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The newspaper of The Johns Hopkins University October 1, 2007 | Vol. 37 No. 5
In Brief


Mixed-income neighborhoods, new Baltimore bill to be discussed

Douglas J. Krupka, a senior research associate at the Institute for the Study of Labor in Bonn, Germany, will discuss "Mixed-Income Neighborhoods: Past, Present and Future" at 4 p.m. on Thursday, Oct 4, in the first event of this year's Social Policy Seminar Series, presented by the Institute for Policy Studies, Department of Economics and the Bloomberg School of Public Health.

The talk will take place in the Shriver Hall Clipper Room, Homewood campus. Krupka's presentation will be followed by a question-and-answer period.

The topic is especially timely given Baltimore's recent passage of a landmark Inclusionary Housing Bill, which requires developers to set aside a fraction of units for affordable housing in new developments. Krupka, who has been doing important work on mixed-income neighborhoods, will be able to provide insights into the city's new legislation.

Prior to joining the Institute for the Study of Labor this year, Krupka was an assistant professor of economics at the Andrew Young School of Policy Studies, Georgia State University. His research interests include the dynamic processes by which neighborhoods and metropolitan areas develop and change, specifically in terms of individuals' choice of residence within and across cities.


JHH and JHHS honored for equal employment practices

The U.S. Equal Employment Opportunity Commission has given one of its handful of annual awards for fair and equal employment practices to The Johns Hopkins Hospital and the Johns Hopkins Health System. The Freedom to Compete Award was presented to Ronald R. Peterson, president of JHHS, during a ceremony last week in Washington, D.C.

Among the innovative programs at JHHS cited in the EEOC award were Start On Success, which helps students with disabilities in Baltimore public schools make the transition to a workplace environment through internships and mentoring; Project REACH, designed to help entry-level workers get on-site training during their work shifts to advance their careers; and Johns Hopkins Skills Enhancement Program, which offers more than 60 onsite classes a year to prepare workers to take the GED or high school graduation equivalency test.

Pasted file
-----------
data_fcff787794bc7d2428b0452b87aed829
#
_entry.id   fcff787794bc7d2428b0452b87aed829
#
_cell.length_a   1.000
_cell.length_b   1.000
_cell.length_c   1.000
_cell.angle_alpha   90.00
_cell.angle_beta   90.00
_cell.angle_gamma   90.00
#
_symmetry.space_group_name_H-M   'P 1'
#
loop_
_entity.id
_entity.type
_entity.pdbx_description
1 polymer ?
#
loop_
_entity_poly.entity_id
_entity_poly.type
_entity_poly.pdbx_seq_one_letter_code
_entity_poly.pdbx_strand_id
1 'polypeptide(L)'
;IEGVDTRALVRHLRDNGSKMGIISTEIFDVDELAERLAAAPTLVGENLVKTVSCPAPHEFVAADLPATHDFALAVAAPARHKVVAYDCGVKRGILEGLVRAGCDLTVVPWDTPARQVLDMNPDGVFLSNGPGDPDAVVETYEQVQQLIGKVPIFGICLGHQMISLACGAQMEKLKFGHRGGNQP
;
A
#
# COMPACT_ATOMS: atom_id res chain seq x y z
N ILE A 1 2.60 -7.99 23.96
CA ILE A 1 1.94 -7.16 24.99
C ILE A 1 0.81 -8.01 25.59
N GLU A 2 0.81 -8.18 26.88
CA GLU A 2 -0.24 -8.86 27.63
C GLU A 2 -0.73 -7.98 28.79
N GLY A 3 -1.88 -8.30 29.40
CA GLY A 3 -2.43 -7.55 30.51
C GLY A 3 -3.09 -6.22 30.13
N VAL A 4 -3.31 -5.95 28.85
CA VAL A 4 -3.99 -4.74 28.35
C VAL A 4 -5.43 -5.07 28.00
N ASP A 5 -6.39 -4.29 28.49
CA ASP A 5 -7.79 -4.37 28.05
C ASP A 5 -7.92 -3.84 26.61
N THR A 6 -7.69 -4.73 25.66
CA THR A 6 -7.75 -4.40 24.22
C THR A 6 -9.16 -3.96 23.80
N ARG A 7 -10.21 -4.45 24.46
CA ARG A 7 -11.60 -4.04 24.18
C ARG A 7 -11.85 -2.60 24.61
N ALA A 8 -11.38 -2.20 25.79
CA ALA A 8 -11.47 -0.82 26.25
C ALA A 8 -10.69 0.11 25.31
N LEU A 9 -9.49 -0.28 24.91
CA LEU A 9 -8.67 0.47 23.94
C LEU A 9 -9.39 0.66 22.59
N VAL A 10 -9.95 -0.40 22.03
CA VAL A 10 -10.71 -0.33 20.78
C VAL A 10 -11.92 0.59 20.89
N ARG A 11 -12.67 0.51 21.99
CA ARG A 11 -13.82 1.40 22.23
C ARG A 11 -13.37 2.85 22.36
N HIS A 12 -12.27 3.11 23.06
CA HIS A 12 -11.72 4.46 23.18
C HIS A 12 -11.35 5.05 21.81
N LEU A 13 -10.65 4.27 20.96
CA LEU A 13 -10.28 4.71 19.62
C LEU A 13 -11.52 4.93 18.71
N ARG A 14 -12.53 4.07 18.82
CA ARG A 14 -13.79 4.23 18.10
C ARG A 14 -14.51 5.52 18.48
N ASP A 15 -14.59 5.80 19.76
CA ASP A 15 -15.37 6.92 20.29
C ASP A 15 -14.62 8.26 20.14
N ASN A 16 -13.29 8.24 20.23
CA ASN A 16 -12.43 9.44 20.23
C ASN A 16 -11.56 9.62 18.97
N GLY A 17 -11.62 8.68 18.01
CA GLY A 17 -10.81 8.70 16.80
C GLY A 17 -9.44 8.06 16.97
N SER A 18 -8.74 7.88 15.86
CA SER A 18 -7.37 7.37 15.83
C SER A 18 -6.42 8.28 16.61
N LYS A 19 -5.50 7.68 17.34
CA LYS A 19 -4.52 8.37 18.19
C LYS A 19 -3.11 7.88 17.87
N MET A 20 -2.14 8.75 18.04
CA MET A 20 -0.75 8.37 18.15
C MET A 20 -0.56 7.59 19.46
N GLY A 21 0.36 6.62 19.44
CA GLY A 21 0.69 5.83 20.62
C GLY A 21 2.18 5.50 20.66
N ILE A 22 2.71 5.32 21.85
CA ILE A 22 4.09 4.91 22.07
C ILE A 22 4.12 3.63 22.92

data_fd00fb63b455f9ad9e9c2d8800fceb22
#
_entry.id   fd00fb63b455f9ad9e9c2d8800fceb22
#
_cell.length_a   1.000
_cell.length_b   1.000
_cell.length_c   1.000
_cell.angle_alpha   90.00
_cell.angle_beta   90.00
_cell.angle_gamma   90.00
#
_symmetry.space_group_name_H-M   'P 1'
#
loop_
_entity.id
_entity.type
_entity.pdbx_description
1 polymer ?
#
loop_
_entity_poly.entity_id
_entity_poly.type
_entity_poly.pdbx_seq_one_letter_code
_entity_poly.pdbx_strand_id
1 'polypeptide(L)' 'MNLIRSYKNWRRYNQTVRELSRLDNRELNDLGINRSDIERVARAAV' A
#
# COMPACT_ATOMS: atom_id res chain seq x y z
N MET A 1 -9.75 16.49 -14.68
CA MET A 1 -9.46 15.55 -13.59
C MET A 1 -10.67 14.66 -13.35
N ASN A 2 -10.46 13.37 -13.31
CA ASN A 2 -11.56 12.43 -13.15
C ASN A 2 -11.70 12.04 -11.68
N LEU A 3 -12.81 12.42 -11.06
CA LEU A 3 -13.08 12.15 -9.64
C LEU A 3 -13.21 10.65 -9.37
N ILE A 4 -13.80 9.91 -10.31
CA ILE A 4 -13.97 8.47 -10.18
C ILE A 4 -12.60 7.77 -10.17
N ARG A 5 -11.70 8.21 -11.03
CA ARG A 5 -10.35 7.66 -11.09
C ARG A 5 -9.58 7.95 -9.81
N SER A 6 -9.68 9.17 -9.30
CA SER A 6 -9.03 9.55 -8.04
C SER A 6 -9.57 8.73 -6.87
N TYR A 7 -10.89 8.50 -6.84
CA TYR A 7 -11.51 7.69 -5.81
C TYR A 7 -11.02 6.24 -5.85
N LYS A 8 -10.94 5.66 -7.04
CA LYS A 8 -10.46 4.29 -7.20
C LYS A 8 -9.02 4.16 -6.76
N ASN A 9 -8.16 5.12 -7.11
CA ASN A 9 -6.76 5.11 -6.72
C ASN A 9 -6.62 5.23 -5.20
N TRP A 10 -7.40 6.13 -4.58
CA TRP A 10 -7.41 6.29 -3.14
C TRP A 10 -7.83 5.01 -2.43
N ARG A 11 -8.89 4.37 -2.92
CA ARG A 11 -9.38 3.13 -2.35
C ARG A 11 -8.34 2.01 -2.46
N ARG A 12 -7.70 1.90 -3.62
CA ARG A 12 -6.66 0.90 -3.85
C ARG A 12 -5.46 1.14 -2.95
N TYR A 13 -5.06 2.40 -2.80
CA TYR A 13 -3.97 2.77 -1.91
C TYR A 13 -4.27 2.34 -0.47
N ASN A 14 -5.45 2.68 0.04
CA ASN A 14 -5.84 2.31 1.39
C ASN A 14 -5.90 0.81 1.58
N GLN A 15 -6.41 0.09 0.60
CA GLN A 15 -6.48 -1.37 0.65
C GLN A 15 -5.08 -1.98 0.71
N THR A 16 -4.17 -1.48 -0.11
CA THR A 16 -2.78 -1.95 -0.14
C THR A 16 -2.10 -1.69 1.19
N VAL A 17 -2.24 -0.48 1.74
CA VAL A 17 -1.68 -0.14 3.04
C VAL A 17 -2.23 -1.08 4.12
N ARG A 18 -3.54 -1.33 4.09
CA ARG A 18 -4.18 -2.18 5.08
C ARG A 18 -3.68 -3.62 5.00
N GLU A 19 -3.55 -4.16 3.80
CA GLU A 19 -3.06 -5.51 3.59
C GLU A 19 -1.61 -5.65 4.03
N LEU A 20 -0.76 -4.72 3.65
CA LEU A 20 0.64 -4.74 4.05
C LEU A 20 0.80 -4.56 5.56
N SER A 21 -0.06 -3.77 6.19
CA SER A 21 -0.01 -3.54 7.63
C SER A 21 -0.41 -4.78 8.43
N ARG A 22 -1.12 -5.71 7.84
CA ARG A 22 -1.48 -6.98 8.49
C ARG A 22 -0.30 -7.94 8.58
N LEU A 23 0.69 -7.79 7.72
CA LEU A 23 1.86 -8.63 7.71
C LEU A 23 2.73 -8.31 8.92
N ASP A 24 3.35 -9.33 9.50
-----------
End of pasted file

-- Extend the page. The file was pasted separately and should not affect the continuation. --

Teen cleans up environment while supporting cancer research

The university last week honored a 15-year-old cancer survivor and activist whose efforts have brought nearly $80,000 to pediatric cancer research at Johns Hopkins.

In 2004, Eli Kahn established Cartridges for a Cure, a program through which businesses, individuals, educational and nonprofit organizations recycle their used ink jet and laser printer cartridges. Since beginning the project, he has donated proceeds of more than $29,000 to the Johns Hopkins Kimmel Cancer Center. In April, Kahn's environment-friendly fund-raising activities placed him among the top three winners of the national Volvo Hero for Life contest, which included an additional $50,000 gift to Johns Hopkins for pediatric cancer research.

President William Brody; Donald Small, acting director of Pediatric Oncology; and Pearl August, Volvo for Life Awards program director, were among those honoring Kahn on Sept. 27 at the Johns Hopkins Club.


Prof to read from 'Accidental Mind' at Barnes & Noble

David Linden, a professor of neuroscience in the School of Medicine, will be reading from and leading a discussion of The Accidental Mind: How Brain Evolution Has Given Us Love, Memory, Dreams and God at 7 p.m. on Thursday, Oct. 7, at Barnes & Noble Johns Hopkins.

In his recently published book, Linden seeks to explain how brain evolution has given rise to those qualities that most profoundly shape the human experience.


Chief nurse officer of U.S. Public Health Service to speak

A panel of nationally recognized leaders in public health will this week showcase the Johns Hopkins MSN/MPH to prospective students and celebrate the best of nursing and public health career and educational opportunities.

Presenters at the event, to be held at noon on Friday, Oct. 5, at the School of Nursing, include Rear Adm. Carol A. Romano, assistant surgeon general and chief nurse officer, U.S. Public Health Service. Prospective students also will tour the schools of Nursing and Public Health and learn about the curriculum. To register, go to


Author to discuss 'Maryland Voices of the Civil War'

For Maryland Voices of the Civil War, his new JHU Press book, Charles W. Mitchell collected hundreds of letters, diaries and newspapers to help him portray the passions of merchants, slaves, soldiers, politicians, freedmen, women, clergy, slave owners, civic leaders and children — caught in the emotional vise of war.

From 2 to 4 p.m. on Saturday, Oct. 6, Mitchell will discuss the colorful characters and events in his book at Daedalus Books & Music in Belvedere Square. The event also includes a performance by Gilmore's Light Ensemble, a trio of musicians who recreate the songs and of the Civil War era. The event is co-sponsored by the Press.


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